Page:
Cartoonist's Graphic Novel 'Berlin' Tracks Democracy's Decline In Interwar Germany

Oct 3, 2018

A grizzled journalist writing through his middle age. A young artist in her 20s fleeing an upper middle-class life traced out by her parents. The two meet on a train headed to Berlin in 1928, and their lives unfold, connect and diverge amid the backdrop of a changing Germany between the World Wars. They're among the characters in the graphic novel Berlin by cartoonist and Center for Cartoon Studies professor Jason Lutes.

Lutes began the project in 1996, releasing chapters over 22 years that were collected into three volumes. The final volume, as well as a single book capturing the more than 500 pages of the trilogy in one tome, was published in September.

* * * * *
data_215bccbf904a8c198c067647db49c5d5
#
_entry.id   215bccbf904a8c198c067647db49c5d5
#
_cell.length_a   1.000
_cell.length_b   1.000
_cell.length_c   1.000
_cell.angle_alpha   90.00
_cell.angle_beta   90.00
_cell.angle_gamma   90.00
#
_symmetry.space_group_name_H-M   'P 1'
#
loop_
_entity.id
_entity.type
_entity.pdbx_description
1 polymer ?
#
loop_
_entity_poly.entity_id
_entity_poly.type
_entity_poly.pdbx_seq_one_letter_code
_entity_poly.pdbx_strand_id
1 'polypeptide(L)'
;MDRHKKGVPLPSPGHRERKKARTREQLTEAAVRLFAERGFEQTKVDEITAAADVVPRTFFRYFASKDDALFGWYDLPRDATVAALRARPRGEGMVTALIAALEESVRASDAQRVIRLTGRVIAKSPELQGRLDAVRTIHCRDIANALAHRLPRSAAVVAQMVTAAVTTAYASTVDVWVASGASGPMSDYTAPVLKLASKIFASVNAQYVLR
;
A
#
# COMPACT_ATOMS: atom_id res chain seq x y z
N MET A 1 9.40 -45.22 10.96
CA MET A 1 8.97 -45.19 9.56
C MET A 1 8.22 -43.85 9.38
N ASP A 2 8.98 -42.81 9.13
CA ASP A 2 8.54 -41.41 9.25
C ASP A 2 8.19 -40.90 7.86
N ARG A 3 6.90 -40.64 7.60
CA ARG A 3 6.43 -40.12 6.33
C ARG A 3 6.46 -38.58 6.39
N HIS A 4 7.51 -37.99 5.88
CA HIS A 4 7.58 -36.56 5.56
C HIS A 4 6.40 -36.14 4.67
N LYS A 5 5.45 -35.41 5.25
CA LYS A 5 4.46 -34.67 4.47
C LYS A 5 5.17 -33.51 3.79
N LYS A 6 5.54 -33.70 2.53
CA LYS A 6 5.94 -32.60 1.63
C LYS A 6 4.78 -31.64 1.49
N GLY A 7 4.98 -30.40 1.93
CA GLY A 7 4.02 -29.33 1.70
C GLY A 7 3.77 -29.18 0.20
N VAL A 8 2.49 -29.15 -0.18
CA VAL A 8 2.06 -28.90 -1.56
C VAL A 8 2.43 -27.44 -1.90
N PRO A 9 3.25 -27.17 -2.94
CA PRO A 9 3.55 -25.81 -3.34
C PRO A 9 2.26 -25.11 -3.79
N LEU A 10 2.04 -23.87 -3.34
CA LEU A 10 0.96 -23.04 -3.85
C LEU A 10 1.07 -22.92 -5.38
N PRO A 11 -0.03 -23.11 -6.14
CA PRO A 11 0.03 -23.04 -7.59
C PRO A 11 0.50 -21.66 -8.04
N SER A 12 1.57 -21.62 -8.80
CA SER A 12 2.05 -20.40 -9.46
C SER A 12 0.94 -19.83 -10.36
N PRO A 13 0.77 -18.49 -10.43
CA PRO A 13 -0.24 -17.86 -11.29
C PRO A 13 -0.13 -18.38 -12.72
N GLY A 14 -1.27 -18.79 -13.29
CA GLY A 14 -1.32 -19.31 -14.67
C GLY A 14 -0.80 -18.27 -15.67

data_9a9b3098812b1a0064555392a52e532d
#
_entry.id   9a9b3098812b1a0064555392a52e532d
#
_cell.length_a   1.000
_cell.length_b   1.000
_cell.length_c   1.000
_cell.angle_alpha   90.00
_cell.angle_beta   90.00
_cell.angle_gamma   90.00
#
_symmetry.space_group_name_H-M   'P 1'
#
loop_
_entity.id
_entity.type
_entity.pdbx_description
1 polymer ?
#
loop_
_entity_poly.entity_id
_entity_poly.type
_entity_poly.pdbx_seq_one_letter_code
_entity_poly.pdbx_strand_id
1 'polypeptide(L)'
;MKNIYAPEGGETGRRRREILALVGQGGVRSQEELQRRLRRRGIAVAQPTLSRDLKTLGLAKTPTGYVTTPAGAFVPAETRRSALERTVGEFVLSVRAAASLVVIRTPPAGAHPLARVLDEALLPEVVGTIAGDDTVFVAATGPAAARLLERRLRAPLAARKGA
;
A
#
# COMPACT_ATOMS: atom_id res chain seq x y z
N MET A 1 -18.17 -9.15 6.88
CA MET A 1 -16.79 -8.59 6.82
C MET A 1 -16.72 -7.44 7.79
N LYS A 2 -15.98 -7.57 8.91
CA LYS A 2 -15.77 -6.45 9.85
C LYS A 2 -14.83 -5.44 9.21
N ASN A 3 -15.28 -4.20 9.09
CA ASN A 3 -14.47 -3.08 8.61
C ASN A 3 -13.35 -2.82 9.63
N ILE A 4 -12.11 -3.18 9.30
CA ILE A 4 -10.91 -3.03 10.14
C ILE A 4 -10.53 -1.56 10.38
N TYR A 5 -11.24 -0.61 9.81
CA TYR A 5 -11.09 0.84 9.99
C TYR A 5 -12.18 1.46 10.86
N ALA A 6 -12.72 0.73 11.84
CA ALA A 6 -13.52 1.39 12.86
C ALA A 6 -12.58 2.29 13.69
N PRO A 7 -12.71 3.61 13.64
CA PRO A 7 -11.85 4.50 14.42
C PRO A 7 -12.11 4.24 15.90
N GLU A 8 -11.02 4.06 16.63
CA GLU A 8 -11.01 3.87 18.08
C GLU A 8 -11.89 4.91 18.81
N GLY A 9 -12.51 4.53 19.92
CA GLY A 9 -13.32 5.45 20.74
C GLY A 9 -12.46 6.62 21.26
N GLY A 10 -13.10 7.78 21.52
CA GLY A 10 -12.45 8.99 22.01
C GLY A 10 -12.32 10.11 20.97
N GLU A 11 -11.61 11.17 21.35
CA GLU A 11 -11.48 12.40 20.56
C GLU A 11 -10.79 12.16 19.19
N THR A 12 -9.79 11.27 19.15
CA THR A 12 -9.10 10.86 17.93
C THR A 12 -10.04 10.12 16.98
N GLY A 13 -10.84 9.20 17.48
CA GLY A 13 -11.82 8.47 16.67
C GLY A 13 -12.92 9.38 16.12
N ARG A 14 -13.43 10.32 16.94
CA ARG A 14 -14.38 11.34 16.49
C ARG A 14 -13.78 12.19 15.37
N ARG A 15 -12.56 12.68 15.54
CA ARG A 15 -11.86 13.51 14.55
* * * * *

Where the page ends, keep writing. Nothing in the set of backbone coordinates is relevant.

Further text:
Cartoonist Jason Lutes' "Berlin" tells the story of a changing Germany from 1928 to 1933 as much through its characters as through its snapshots of city life.
Credit Jason Lutes / Drawn & Quarterly

He joins Vermont Edition to discuss the project, the story and the resonance he sees in his historical fiction and America in 2018.

Lutes is giving a talk about Berlin and his art at the Center For Cartoon Studies in White River Junction on Thursday, Oct. 4, at 3 p.m. He's also speaking at book stores in RutlandMiddlebury and Burlington in October.

Details of the tour, which will take him to Montreal, Boston and beyond, can be found on his publisher's website

Broadcast live on Wednesday, Oct. 3, 2018 at noon; rebroadcast at 7 p.m.